"Chief," Jim said as his arms relaxed and his head dropped. That low, ruined voice of his made Blair shiver, still. "What am I gonna do?"
"You're not gonna do anything," Blair said, and though his voice was furious, his touch was gentle, one hand coming up to cradle the back of Jim's head. "Not alone, anyway. You're with me now, and nothing's going to change that, not ever. I won't let it. We're both gonna come back from this, and we're going to do it together. You hear me, Jim? You getting this?"
For a long moment Jim remained tense in his arms, and then he loosened his grip and patted Blair's back twice. "Easy, Sandburg," he said softly. "I hear you. Help me up."
Blair sat back so he could look into Jim's face again. Jim's face was turned down, his jaw tense in anticipation of more pain, more struggles. Blair put his hands on Jim's head, gently framing those bruised features. "When it gets bad," he said quietly, "Just let me know. I'm right here, Jim. No matter what."
Jim looked up. He'd been steeling himself, Blair could see it, but he let the tension go for a moment. "I know," he told Blair, and managed a weak, lopsided sort of smile. "Have you always been such a stubborn bastard, Sandburg, or do I just bring out the best in you?"
"Careful, man, that's my mom you're talking about," Blair said, grinning for real. "Here, let's do it like this. Can you get one arm over my shoulders? That's right." He pulled Jim's arm around carefully, and sat up so he could tuck his own arm around Jim's waist. "Now I'm gonna stand up, and you just lean on me. You ready?"
Jim nodded grimly. Blair felt his muscles tensing, getting ready, and said, "Here we go." He slowly stood, taking as much of Jim's weight as he could. Jim moaned as he straightened up, his arm heavier and heavier over Blair's shoulders.
"Aw, Jim, you did it!" Blair whispered intently when they were standing at last. "Now we just -- " But then Jim's head came up with a snap. He made a terrible, strangled sound, his jaw clenched, the tendons in his neck standing out like cords.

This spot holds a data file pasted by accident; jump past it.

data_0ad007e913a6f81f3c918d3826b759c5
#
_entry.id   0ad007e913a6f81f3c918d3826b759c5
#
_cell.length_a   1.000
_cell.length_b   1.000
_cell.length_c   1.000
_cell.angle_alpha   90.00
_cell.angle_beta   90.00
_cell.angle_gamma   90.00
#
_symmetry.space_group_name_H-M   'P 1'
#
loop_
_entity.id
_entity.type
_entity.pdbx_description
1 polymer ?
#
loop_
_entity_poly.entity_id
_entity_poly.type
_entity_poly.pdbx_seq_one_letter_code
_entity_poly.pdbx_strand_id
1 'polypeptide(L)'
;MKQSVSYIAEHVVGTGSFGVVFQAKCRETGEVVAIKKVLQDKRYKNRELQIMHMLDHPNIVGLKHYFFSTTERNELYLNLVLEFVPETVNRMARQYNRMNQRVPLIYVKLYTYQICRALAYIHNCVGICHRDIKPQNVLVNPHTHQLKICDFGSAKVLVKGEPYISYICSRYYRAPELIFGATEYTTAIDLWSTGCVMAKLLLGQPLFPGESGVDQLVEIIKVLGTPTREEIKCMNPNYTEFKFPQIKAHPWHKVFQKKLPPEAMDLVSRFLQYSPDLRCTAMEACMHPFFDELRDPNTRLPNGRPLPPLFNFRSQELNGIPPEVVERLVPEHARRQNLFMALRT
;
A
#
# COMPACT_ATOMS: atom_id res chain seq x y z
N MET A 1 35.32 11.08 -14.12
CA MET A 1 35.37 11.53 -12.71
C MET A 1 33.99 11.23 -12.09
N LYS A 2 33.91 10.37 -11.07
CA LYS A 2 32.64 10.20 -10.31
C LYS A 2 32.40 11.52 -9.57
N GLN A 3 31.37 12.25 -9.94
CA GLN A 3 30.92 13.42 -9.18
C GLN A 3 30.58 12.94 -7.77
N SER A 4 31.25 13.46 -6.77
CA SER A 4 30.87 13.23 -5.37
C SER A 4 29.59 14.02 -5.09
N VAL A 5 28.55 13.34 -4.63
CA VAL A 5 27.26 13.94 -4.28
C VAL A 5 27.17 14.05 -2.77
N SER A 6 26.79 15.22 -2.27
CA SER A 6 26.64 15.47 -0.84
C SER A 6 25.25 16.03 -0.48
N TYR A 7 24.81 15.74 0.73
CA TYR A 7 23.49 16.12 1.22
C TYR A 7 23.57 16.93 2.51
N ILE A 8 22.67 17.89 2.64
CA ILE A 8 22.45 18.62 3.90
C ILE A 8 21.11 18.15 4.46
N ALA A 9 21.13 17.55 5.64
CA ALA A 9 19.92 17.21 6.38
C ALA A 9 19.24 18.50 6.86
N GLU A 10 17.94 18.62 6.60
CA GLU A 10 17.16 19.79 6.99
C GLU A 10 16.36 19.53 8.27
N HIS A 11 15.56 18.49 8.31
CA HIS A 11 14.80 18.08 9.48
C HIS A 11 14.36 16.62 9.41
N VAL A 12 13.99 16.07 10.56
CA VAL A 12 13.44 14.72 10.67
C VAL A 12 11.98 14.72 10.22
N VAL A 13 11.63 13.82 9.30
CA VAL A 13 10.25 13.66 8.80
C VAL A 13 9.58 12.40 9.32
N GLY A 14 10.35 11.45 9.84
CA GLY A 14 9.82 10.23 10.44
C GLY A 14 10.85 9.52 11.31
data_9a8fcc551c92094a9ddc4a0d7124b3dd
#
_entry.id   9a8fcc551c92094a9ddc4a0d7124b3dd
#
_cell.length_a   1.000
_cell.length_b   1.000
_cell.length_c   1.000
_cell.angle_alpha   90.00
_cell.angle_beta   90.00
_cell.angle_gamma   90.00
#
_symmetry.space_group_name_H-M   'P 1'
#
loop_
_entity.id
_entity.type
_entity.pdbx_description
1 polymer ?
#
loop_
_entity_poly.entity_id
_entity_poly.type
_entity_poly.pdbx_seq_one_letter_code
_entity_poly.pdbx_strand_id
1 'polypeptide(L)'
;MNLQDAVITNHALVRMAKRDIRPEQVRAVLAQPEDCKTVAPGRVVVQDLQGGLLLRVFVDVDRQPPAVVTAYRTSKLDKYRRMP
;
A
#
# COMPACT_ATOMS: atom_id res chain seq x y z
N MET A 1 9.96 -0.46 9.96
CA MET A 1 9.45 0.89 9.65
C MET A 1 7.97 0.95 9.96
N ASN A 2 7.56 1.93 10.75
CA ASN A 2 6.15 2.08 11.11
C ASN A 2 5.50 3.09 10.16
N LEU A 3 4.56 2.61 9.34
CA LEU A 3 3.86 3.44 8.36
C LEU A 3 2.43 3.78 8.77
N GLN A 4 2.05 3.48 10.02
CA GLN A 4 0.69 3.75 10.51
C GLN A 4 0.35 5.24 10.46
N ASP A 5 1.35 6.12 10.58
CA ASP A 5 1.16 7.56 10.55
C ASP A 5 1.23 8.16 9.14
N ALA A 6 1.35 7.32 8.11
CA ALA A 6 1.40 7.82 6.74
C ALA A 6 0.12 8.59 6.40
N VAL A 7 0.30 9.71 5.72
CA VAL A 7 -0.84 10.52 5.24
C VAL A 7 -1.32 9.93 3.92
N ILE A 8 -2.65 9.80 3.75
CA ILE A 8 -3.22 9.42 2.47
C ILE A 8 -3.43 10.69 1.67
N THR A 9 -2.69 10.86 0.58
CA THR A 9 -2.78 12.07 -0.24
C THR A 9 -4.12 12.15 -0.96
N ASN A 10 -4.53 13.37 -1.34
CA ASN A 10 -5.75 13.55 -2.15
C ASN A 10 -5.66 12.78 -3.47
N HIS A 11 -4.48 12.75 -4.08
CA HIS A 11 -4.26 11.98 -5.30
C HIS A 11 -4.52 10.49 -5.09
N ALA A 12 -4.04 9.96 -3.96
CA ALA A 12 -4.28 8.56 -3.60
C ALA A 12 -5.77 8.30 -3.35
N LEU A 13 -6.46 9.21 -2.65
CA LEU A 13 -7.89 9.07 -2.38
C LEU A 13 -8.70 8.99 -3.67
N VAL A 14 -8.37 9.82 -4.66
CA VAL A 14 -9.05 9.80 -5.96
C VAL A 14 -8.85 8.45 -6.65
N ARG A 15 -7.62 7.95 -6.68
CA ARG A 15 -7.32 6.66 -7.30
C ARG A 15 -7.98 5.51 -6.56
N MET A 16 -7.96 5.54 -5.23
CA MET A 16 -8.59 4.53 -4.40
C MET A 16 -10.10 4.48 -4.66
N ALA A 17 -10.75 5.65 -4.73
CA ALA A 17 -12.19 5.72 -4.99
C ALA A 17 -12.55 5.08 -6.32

"Jim!" Blair cried out too loudly and moved too fast, afraid he was hurting Jim, but more afraid of letting him fall. He wrapped his arms around him and braced them both. Jim leaned heavily into his support, groaning out loud. What now? Blair wondered in horror. It could be anything. Internal injuries? Broken bones? He hadn't even looked at Jim yet. There was no telling. Oh god, Jim, you've got to tell me what's wrong. "Please," he whispered, his face pressed hard against Jim's neck and shoulder as he supported him, keeping them both upright. "You gotta talk to me. I can't help if I don't know what's wrong."
Above him, Blair heard Jim take a shuddering breath of air. His hands clenched into fists at Blair's back. For a moment his weight bore down so heavily Blair was afraid they were both going to end up on the floor, but Jim locked his knees and remained upright. Blair waited, shaking with fear. So much could be wrong. So much would be beyond his ability to help. Only moments ago he had been so confident he could help Jim. What if it wasn't true?
He thought of strangers' hands on Jim, the lights and noise of an ER, needles, scalpels, blood, narcotics, anesthesia. It would kill Jim. More surely than his injuries, Blair was certain of it. In a hospital Jim would die screaming. "Jim!" he said suddenly, his voice too loud again. "Hush," he said then, trying to quiet himself. "Easy. Please let me help you. Please tell me why this hurts you so bad." Please, Jim, tell me what to do.
After a long moment, the pressure of Jim's arms around his shoulders eased slightly, a little of the tension leaving Jim's battered frame. "Chief," he groaned in a rasping whisper. "It's this -- damned -- carpet."
"What?" At first Blair didn't understand at all. But then he looked down at the faded green shag rug. He rubbed his foot across the synthetic fibers, and had a moment of empathy so powerful he could feel the coarse threads like wires cutting the soles of his own bare feet. He hissed sharply, leaning into Jim. The intensity faded almost at once, leaving only a shuddering, sympathetic horror in its wake. It was just a scratchy green carpet Blair probably wouldn't have walked across barefoot if he'd had any choice in the matter, that was all. To Jim it was a tangled field of concertina wire.
His vision of Jim's world made Blair feel weak at the knees, light-headed with the immensity of the task before them. And Jim had believed him anyway, when Blair promised to bring him home again.
"Right," Blair whispered, still leaning against Jim, not able to look up into his tortured eyes just yet. "Gotcha. So this carpet is murder."